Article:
“Copy. Better you than me in this heat, dude.”
Eli got behind the wheel and synced up our cells to the vehicle. I took the backseat and started gearing up—leathers, weapons, boots. Not easy in the backseat of an overheated SUV with windows tinted vamp-black, even one as roomy as the brand-spanking-new one Leo had provided for my use. Eli turned on the cab lights and the AC, but it would take forever to cool off. I shook out a handful of baby powder and tossed the container to Eli, both of us liberally powdering down the sweat and sliding the leathers over our limbs as Alex began to give us the particulars.
“Looks like it started in the sub-four basement about three minutes ago. Two fangheads fighting over a human woman. She’s hurt. Del sent down reinforcements, but they got caught up in it and now it’s a brawl.”
Eli spat a curse under his breath, sliding on his new, high-tech combat boots and yanking on the laces. He had a point. Injured humans meant we had no choice but to intervene.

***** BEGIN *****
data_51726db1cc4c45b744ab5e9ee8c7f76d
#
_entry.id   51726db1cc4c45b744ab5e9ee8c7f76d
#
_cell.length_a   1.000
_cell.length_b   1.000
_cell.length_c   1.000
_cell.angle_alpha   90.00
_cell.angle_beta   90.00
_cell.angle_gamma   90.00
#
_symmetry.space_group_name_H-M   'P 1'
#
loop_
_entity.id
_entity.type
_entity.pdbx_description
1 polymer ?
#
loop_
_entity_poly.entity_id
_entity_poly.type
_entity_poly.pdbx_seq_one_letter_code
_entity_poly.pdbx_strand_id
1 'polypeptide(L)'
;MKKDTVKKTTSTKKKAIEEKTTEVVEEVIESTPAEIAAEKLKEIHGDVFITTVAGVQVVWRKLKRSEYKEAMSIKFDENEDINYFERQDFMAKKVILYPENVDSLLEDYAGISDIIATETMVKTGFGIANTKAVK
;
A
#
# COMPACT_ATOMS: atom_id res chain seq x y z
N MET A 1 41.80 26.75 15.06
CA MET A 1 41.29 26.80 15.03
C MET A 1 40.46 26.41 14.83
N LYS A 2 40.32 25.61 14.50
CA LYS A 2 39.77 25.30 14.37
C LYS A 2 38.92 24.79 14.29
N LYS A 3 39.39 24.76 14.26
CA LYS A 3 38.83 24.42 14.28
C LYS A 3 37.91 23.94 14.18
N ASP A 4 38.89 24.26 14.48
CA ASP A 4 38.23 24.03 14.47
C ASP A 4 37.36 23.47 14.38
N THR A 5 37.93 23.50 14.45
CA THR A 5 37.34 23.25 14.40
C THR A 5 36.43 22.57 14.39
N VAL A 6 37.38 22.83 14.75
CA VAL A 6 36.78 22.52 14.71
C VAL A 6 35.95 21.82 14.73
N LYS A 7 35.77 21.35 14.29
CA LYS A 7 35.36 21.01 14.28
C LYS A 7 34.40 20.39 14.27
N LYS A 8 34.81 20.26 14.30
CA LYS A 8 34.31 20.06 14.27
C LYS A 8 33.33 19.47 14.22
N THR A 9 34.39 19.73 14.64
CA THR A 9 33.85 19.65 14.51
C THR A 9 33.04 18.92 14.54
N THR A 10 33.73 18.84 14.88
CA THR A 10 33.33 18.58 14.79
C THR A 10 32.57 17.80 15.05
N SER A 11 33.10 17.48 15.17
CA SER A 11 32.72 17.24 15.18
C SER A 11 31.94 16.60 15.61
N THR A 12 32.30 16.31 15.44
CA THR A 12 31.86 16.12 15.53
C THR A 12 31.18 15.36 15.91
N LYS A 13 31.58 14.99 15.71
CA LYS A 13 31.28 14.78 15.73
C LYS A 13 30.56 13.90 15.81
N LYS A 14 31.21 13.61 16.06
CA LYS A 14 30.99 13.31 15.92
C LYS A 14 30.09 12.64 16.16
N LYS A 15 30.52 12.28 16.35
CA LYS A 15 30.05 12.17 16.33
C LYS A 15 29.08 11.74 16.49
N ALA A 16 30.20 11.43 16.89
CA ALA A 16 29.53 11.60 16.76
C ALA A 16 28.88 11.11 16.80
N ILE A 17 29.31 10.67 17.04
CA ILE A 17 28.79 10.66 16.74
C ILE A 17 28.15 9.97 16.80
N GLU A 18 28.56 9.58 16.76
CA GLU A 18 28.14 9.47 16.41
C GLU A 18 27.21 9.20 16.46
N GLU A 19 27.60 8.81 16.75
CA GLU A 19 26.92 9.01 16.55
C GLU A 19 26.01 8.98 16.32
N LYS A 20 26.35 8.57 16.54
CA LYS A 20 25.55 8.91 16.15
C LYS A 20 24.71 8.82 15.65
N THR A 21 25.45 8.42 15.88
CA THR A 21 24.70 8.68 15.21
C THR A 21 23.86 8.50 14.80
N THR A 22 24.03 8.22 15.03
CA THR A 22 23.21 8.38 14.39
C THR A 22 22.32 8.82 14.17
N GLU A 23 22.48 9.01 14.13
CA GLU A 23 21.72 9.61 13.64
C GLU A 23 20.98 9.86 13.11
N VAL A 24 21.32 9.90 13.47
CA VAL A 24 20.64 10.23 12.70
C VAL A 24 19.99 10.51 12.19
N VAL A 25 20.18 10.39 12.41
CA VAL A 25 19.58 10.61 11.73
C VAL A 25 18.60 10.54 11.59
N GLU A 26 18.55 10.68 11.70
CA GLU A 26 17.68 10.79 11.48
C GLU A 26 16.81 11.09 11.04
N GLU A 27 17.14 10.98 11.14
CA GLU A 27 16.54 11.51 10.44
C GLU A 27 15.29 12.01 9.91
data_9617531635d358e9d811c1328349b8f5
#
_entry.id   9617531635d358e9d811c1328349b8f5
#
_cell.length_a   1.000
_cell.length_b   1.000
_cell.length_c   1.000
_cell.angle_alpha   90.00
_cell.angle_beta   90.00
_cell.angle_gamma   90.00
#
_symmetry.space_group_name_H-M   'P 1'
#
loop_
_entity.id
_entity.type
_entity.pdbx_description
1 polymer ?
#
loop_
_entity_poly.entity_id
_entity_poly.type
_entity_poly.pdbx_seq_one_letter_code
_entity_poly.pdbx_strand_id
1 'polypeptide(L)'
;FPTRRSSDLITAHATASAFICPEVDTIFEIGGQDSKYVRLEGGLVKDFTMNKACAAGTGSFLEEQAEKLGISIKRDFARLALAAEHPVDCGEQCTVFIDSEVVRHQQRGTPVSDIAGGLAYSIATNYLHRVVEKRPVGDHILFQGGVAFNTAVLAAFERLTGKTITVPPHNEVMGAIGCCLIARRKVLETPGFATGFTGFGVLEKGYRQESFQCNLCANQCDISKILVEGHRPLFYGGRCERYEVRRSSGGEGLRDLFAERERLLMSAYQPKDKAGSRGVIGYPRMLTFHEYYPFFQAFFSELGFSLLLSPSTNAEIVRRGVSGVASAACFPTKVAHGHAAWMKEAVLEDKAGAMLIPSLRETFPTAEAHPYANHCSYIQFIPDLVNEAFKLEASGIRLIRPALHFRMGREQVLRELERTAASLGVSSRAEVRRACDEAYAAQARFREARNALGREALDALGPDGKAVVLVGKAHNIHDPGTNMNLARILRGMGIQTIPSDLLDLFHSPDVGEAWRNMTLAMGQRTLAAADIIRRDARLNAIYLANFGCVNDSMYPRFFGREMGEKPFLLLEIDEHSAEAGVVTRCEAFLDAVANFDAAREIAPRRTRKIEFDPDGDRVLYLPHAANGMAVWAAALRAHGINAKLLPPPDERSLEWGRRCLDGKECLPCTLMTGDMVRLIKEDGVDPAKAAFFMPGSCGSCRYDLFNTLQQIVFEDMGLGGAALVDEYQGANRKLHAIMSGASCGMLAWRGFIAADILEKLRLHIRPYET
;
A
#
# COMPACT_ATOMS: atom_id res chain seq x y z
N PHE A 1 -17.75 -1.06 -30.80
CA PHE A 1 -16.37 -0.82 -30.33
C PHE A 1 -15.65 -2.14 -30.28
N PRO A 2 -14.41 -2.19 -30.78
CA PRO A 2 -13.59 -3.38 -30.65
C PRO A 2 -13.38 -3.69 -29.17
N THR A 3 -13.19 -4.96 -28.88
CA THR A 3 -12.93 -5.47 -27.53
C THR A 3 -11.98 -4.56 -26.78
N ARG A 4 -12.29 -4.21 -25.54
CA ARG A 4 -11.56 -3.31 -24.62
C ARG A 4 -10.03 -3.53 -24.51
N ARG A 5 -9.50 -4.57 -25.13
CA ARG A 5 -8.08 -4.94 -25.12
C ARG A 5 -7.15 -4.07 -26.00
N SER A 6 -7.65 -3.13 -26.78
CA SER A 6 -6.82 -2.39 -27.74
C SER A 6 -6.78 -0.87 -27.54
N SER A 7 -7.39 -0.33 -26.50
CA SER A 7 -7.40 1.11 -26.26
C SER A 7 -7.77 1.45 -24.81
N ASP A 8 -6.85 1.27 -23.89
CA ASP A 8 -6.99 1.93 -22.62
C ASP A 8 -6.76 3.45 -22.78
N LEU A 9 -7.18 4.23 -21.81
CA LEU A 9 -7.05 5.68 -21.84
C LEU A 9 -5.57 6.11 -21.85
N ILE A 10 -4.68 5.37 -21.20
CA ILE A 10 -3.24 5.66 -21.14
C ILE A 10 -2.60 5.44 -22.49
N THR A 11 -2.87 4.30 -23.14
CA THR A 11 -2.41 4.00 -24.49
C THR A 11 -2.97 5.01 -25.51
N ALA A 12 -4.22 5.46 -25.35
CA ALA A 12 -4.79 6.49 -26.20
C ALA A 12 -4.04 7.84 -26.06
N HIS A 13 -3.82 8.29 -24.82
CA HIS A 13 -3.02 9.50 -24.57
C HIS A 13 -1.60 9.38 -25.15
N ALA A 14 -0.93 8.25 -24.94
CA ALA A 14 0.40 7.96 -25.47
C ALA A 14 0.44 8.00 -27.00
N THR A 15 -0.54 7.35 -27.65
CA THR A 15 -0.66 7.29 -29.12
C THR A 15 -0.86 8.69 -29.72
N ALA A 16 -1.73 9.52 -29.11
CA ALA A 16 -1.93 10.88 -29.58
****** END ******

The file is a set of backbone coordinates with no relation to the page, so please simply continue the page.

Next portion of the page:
“It’s getting nasty. Sending you vid now.”
On the SUV video screen, we had a clear view of a sub-four hallway and about ten vamps. It was a bloody mess, not abnormal for vamps fighting, but weird to be happening before dusk, when most older vamps were sleepy or sleeping, and the young ones were out cold, often unable to be roused.
“That looks wrong,” I said of the fight. “But I’m not sure why.” I checked the loads of my weapons and slid them into the oversized gobag. We were licensed to carry in Louisiana, but no one wanted to get detained if a hot, sweaty cop, stuck in traffic, saw us jog by.
“Yeah. They look . . . stumble-y. Like Night of the Living Dead but faster,” Eli said.